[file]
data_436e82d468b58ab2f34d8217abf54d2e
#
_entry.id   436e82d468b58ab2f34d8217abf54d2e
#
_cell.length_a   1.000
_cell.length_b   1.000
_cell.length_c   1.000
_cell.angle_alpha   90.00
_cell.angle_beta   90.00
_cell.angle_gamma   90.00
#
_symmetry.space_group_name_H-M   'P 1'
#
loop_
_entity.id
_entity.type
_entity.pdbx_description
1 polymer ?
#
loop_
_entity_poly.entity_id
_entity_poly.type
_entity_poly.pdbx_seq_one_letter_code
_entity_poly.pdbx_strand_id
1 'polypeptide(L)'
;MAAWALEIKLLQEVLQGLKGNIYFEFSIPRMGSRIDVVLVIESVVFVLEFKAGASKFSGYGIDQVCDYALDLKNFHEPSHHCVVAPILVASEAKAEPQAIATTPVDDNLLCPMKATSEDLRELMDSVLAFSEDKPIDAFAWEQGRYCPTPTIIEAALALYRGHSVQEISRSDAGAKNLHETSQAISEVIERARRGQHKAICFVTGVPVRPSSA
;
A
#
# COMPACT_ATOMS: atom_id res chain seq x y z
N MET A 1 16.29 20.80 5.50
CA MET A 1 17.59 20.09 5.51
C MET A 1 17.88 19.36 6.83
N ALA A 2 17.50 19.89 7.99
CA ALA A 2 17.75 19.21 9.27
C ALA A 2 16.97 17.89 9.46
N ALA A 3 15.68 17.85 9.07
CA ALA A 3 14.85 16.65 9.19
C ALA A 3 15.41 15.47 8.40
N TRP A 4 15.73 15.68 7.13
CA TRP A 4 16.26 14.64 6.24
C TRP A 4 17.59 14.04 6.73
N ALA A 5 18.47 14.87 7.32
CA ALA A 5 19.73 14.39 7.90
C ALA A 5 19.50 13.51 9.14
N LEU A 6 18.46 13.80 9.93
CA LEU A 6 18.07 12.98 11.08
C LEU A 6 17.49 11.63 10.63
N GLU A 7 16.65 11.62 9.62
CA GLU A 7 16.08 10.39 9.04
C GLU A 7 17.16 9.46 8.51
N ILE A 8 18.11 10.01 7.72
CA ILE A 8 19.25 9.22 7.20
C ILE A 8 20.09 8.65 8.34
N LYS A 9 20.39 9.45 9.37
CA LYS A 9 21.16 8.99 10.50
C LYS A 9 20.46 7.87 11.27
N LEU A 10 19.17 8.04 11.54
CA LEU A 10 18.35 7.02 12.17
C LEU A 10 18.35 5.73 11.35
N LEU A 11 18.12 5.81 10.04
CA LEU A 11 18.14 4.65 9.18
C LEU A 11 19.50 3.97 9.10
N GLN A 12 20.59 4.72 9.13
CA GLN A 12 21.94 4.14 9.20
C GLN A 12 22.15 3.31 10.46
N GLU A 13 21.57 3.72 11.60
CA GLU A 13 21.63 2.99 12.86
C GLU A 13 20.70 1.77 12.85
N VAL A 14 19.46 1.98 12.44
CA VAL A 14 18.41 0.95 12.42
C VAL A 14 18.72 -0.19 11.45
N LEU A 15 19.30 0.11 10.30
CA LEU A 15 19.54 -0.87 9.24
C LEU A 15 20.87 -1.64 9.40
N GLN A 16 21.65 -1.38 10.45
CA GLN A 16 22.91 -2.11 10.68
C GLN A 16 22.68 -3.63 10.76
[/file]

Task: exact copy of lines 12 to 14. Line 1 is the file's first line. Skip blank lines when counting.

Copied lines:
_symmetry.space_group_name_H-M   'P 1'
#
loop_